July Interview: Jasmine Chiu
MA: What's your very first dance memory?
JC: I was maybe three years old, in my first ballet class, and I remember the night before my dad had magically tied my ballet slippers' strings into some fancy flowering shape. I'm ashamed to say that I remember feeling embarrassed because none of the other girls had strings as extravagant as mine... I'd love if my dad did that for me today!!
MA: Tell us about your childhood! Where were you born?
JC: I was born in Hong Kong! I spent the first five years of my life there and it remains to be a vivid time in my life. I then moved to Vancouver, BC, where I lived the rest of my childhood. I remember having to learn English when I moved to Canada. It's strange to think about a language, which you now consider your primary language, to have once been a foreign, secondary language...
MA: Everyone has a different path to a professional dance career. What was yours? Is this a career you always knew you'd like to pursue? JC: It really started at age 8, when my mom wanted me to act less like a "tomboy", and more ladylike. So of course, she enrolled me in ballet classes. To be honest, it took me a few years to fall in love with dance. My love for it only really started to grow when I was able to comprehend what it meant to make a choice to commit to something, and to choose to put effort into it (I'd say this was around age 12-14?). It was only then that I 1) appeared to be a student with progressing potential, and 2) found a home in this complex craft. By then, the more time I spent with it the more I loved it. And at some seamless point I decided I wanted to take up this profession.
MA: What drew you to the dance program at Boston Conservatory?
JC: I was the kind of kid that wanted to be enrolled in every class possible - ballet, jazz, lyrical, modern, tap, musical theater, acting, voice... It almost felt like a competition on who took the most classes. Anyway, that is to say, my desire for an array of skills and styles continued as I looked at post-secondary options. I really wanted the opportunity to have a versatile training and Boston Conservatory seemed to be one of the few schools that offered that. I also liked that it was a small school of dancers, musicians, and musical theater students that seemed to cultivate a collaborative environment.
MA: If you could write a letter to your 18 year old self, about to leave for college, what kind of advice would you tell yourself?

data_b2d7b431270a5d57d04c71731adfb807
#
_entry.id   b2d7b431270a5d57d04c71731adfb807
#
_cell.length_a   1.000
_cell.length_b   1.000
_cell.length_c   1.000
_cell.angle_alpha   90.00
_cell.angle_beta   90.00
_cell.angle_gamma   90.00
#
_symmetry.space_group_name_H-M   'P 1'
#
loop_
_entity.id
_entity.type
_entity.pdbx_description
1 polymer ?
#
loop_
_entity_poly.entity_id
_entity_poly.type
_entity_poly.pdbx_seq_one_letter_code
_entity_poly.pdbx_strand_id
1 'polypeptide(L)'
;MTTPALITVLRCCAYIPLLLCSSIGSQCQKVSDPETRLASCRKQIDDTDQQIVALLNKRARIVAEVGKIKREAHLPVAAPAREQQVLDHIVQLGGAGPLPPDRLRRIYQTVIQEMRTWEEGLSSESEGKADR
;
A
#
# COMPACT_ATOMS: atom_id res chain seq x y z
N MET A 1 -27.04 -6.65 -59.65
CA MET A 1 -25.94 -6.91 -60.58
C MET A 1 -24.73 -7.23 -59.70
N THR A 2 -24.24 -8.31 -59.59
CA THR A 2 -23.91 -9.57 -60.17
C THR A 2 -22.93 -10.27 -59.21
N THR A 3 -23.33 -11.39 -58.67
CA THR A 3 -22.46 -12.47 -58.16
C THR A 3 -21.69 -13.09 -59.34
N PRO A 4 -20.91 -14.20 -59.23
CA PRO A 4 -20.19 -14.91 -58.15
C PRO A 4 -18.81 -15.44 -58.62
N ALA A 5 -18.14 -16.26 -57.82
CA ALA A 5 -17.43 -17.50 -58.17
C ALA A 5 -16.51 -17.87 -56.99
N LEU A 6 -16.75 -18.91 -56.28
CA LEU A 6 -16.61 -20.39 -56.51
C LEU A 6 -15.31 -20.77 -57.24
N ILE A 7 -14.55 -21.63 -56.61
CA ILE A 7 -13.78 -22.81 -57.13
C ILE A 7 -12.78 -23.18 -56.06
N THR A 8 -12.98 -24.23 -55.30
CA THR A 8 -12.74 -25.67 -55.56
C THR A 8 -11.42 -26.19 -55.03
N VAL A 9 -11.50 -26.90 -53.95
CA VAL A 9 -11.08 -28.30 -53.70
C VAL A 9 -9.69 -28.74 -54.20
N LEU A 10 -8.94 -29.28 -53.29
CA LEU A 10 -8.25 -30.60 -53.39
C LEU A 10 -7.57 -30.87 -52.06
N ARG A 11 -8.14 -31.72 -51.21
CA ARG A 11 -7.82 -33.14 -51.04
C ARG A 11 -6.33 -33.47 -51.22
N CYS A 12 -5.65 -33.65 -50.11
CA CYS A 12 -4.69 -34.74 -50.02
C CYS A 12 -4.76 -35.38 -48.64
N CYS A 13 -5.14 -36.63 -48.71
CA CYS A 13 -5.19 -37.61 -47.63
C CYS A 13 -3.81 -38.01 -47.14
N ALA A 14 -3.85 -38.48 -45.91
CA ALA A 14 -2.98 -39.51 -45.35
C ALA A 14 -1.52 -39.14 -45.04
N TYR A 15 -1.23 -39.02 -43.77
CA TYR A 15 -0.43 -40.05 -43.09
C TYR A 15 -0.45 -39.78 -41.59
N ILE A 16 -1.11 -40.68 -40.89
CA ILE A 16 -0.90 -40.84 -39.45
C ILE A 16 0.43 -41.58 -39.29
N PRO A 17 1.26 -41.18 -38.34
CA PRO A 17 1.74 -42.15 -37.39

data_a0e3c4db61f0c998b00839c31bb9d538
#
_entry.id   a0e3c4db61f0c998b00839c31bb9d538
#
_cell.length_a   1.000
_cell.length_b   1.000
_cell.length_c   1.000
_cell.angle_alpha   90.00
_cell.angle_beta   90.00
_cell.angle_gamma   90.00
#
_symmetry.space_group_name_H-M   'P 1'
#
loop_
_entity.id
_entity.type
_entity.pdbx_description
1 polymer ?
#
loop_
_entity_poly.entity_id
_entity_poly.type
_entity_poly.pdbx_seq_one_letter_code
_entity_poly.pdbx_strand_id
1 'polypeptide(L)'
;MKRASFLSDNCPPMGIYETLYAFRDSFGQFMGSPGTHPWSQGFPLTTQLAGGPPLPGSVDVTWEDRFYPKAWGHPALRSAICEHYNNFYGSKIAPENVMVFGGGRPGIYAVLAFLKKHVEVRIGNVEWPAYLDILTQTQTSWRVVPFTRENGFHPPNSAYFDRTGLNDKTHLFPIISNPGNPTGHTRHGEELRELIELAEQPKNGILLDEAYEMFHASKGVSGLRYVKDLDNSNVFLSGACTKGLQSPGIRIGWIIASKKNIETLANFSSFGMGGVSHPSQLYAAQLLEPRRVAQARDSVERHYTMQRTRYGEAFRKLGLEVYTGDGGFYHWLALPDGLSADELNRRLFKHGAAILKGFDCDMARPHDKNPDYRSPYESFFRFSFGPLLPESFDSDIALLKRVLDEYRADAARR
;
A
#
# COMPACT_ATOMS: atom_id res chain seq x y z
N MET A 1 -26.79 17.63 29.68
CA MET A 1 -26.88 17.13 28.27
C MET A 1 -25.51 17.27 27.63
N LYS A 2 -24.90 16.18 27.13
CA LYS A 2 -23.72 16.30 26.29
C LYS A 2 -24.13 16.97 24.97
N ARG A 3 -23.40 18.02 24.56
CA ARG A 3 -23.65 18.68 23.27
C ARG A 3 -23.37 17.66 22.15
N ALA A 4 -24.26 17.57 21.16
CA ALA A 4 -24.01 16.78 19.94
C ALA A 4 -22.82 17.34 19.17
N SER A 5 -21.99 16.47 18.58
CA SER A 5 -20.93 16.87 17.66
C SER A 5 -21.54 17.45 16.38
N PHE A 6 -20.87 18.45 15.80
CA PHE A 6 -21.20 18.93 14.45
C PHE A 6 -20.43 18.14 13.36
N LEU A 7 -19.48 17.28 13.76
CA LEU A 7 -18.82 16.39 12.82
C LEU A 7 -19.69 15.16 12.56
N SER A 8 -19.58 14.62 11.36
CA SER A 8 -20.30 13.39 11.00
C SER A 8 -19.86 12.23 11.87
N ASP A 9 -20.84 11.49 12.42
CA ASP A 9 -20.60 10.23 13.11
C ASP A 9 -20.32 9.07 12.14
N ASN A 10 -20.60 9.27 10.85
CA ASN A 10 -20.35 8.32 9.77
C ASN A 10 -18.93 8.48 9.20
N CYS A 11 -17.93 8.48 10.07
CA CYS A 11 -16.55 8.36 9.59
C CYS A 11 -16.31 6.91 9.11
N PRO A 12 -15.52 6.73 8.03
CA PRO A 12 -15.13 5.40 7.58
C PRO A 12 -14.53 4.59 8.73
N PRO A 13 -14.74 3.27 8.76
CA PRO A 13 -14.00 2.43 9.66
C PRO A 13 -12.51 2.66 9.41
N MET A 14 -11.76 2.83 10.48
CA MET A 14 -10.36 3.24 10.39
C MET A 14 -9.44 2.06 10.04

JC: I would advise myself to be humble and keep an open mind -- about my fellow peers, teachers, training, and life. There was certainly a phase in the beginning where I felt like I knew everything and didn't need to be in college. But looking back, there was so much I didn't know and had never even considered to think about. Those four years in school were absolutely crucial to my dancing, my character, and current outlook on this life.
MA: Is there someone, dancer or not, that has greatly impacted who you are and what you do today? How so?
JC:My parents, of course! I am grateful that they have supported me for all of these years, to do whatever I thought would make me happy. But more than that, I'm grateful that they also left me to my own devices to figure things out for myself. They never pushed me to do and try harder at anything which in turn, perhaps, made for slower progress... But I think in the end, this independence I was left with at a young age made for more conscious, and meaningful decisions as I matured.
MA: I have personally experienced apprenticing for Elisa Monte Dance, so I know it can be extremely rewarding and extremely challenging learning multiple roles. What has been the most rewarding part of taking on the role of apprentice? JC: As an apprentice, you get to see how the company goes from the first day of learning a piece - a day where everyone's crowded around each other's iPads and laptops trying to catch every detail - to the day the dancers get on stage. I get to witness their transformation; the process and the hard work. This is something an audience often doesn't get to see, but I think it is the most beautiful part.